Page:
Others may live in the turbulent throng,
Others may struggle to rectify wrong,
Strive with the strenuous, laugh with the gay,
I too have striven and laughed in my day;
But of life’s blessings I crave now the best,—
Freedom for solitude, silence, and rest.
Under my trees of green and gold
I stroll in the soft, autumnal days,
With never a hint of winter’s cold,
Though the mountain sides are a brilliant maze
Which spreads from the gleaming lake below
To gild the edge of the distant snow.
Closed are the stately inns once more;
Flown, like the birds, is the latest guest;
Many have gone to a southern shore,
Some to the east and some to the west;
But the smiling landlords count their gains,
And we know well that the best remains.
For the walls are lined with precious books,
And the hearth and home are always here,
And the garden hath a score of nooks,
Where flowers bloom throughout the year;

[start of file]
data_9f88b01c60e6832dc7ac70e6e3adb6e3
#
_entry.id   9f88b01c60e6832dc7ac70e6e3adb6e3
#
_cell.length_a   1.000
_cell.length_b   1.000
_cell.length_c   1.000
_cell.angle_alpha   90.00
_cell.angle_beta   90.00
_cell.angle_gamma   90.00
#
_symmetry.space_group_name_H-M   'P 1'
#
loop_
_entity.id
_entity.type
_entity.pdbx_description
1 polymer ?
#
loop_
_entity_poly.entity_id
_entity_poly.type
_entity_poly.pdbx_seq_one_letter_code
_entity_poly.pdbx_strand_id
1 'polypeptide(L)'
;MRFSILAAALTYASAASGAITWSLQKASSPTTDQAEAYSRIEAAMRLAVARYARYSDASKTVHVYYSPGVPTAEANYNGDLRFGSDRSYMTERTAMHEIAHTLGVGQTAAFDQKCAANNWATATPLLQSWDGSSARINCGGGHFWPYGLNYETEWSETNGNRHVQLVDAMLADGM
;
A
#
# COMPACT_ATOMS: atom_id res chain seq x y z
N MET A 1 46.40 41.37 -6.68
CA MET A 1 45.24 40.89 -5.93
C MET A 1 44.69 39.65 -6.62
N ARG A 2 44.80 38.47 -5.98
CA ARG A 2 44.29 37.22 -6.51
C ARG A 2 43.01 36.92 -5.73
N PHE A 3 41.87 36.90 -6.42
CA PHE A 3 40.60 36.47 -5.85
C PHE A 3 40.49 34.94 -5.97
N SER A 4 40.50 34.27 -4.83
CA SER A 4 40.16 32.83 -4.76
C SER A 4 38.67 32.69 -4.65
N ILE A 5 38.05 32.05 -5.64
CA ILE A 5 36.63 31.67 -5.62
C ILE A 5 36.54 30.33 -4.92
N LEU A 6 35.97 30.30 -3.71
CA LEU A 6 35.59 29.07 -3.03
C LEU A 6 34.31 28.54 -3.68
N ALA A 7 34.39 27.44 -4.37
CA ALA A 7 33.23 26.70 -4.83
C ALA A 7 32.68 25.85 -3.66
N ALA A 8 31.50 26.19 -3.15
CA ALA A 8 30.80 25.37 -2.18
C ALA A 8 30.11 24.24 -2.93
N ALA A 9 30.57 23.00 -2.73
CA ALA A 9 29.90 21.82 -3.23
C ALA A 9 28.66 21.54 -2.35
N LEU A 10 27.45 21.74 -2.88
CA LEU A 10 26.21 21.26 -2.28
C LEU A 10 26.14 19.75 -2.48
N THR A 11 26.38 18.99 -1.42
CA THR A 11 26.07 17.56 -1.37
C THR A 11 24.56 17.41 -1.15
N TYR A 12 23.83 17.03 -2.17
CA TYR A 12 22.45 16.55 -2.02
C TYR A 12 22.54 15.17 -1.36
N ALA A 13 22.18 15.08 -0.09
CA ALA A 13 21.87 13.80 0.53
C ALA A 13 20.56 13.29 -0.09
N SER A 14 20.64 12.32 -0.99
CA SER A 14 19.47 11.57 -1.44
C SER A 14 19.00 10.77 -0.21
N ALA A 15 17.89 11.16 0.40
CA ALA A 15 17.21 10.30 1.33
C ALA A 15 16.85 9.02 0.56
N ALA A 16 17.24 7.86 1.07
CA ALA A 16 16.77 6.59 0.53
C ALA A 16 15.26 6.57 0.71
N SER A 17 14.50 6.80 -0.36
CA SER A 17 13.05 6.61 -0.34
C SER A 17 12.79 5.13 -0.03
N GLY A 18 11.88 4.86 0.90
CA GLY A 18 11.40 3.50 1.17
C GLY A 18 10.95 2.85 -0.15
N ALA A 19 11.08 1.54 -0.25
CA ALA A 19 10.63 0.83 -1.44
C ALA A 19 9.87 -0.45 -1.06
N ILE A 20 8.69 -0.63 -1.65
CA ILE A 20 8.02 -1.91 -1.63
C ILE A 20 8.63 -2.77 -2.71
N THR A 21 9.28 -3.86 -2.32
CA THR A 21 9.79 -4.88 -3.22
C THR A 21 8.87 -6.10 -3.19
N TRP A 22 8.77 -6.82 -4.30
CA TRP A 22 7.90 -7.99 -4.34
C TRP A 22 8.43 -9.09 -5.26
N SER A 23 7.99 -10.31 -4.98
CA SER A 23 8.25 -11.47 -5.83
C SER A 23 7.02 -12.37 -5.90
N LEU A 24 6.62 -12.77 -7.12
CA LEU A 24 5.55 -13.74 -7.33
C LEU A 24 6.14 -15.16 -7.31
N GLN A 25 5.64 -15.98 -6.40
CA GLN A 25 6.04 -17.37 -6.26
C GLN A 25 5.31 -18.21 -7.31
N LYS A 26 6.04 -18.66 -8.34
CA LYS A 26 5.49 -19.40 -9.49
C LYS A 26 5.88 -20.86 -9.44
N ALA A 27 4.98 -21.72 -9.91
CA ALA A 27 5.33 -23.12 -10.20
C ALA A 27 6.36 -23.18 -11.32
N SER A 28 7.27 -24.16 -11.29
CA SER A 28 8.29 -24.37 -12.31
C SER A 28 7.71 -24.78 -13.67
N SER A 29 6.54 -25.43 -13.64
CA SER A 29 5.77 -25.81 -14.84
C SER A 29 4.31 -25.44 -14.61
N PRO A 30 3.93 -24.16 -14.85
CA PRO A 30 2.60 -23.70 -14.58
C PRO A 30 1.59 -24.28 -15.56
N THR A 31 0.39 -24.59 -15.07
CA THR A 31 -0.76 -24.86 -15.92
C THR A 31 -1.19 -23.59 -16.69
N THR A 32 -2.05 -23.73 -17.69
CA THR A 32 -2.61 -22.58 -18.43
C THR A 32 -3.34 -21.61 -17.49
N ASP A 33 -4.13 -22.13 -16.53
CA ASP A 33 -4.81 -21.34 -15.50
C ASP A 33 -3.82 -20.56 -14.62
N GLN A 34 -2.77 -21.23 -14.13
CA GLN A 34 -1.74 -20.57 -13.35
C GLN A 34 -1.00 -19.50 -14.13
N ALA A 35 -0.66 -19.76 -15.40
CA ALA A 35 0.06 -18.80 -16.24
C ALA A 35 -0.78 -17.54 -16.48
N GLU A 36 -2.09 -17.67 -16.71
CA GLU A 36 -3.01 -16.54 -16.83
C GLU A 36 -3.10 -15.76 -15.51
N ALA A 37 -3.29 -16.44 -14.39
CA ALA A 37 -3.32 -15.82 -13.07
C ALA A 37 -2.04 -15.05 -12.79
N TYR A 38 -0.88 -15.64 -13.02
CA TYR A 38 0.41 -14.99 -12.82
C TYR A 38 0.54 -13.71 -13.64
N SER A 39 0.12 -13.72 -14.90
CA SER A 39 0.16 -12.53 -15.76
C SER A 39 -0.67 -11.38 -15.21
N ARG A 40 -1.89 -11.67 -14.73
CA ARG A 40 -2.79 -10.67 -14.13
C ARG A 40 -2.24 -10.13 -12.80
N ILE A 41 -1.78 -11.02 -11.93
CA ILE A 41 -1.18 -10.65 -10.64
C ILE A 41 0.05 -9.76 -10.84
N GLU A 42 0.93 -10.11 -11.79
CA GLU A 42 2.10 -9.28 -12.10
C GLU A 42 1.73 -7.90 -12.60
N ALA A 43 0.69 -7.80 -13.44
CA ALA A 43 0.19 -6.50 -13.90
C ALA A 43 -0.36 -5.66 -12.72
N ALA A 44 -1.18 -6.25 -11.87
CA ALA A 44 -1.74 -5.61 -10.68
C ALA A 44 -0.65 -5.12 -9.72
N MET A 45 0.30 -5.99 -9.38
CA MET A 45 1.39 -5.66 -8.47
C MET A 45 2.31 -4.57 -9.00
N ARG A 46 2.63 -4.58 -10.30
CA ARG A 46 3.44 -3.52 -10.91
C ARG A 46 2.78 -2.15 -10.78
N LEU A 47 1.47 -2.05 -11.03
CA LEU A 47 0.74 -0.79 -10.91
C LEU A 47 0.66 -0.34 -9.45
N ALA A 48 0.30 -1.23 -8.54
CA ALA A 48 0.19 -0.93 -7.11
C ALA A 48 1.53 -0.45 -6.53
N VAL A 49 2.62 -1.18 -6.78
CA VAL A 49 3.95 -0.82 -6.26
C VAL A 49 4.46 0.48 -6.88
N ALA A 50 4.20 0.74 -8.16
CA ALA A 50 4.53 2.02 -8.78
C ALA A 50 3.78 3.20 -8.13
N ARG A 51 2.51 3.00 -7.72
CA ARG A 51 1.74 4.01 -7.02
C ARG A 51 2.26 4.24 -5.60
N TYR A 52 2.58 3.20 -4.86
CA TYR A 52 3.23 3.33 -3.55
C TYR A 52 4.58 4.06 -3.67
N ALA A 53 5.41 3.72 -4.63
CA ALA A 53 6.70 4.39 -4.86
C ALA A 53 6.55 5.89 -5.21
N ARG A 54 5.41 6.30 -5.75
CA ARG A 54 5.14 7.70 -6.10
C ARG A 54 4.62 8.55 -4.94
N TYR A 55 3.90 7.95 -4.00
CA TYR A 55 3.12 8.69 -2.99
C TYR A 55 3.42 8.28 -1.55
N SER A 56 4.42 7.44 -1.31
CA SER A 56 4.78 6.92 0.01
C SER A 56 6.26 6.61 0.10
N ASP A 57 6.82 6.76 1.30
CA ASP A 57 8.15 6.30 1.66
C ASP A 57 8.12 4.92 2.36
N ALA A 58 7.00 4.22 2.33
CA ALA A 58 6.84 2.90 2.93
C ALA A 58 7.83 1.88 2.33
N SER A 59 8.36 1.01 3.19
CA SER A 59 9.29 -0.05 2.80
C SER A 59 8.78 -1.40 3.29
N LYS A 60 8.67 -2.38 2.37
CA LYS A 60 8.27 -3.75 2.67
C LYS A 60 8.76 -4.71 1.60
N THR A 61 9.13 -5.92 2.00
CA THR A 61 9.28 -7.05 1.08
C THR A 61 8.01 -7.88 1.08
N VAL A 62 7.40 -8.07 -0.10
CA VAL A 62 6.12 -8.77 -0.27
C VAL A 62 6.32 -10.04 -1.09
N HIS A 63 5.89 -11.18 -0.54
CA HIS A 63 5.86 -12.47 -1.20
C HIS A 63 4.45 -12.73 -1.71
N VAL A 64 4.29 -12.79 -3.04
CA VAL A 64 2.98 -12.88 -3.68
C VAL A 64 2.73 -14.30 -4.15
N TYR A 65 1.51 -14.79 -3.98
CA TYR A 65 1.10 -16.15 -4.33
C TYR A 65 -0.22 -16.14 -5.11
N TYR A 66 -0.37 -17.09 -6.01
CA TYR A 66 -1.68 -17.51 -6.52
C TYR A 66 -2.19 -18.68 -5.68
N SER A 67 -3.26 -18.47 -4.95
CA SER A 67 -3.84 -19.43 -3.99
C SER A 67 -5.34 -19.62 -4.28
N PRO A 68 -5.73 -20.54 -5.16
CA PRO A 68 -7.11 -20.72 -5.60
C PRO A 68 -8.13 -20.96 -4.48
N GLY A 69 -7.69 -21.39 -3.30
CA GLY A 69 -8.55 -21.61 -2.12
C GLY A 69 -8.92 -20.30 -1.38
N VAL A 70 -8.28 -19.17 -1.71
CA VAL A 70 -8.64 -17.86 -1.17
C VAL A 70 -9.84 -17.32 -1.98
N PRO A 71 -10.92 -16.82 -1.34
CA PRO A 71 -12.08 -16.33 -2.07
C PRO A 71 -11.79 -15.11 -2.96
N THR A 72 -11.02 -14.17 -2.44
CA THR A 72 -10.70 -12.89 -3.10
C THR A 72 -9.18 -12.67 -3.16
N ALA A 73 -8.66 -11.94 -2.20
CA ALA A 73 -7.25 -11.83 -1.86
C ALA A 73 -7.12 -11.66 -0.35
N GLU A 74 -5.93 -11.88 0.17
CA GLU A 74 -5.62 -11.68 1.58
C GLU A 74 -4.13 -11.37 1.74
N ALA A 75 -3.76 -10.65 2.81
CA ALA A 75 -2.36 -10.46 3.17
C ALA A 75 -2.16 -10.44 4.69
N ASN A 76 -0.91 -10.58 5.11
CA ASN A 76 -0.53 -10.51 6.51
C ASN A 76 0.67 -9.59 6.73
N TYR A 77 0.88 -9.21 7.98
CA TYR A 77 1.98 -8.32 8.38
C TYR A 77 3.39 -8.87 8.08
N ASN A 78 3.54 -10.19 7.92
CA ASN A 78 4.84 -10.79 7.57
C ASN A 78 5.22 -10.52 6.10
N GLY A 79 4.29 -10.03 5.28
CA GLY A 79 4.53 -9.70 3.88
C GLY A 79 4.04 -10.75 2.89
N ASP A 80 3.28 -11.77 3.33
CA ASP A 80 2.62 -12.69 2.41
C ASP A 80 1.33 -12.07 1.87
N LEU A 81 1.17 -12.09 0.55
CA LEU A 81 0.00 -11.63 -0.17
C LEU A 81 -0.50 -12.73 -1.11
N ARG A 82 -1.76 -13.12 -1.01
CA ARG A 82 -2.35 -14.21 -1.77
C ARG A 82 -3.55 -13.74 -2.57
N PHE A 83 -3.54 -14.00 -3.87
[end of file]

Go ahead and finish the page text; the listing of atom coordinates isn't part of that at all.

And now that the restless crowd is gone
I hear the flute of my rustic Faun.
Why should I grieve, if from my trees
The gorgeous leaves fall, one by one?
Through the clearer space with greater ease
I feel the warmth of the genial sun;
And though the plane-trees stand bereft,
The pines and cypresses are left.
Does the gay world leave us? Well, good-bye!
It will come again—perhaps too soon!
We have the mountains, lake, and sky,
And solitude is a precious boon.
Yet the falling leaves, so fair and fleet,—
Their memory, after all, is sweet.
Over the water the shadows are creeping,
Lost are the lights on Bellagio’s shore,
Goddess and Faun in the garden are sleeping,
Only the fountain sings on as before.
Low as its murmur, when daintily falling,
Sweet as its plaintive, mellifluous song,
Voices of absent ones seem to be calling:—
“Come to us! Come! thou hast waited too long.”
Vainly I call it a childish delusion,
Vainly attempt to regard it with mirth,
Still do I hear in my spirit’s seclusion
Voices I loved in the land of my birth.
Ever recurrent, like tides of the ocean,
Sad are these cadences, reaching my ear,
Waking within me a mingled emotion,—
Partly of ecstasy, partly of fear;
For of the friends who once gathered to greet me
Many, alas! will await me no more;
Few are the comrades remaining to meet me,
Cold are the arms that embraced me before!
Over Life’s river the shadows are creeping,
Dim and unknown is the opposite shore,
But in the fatherland some are still keeping
Lights in the window and watch at the door.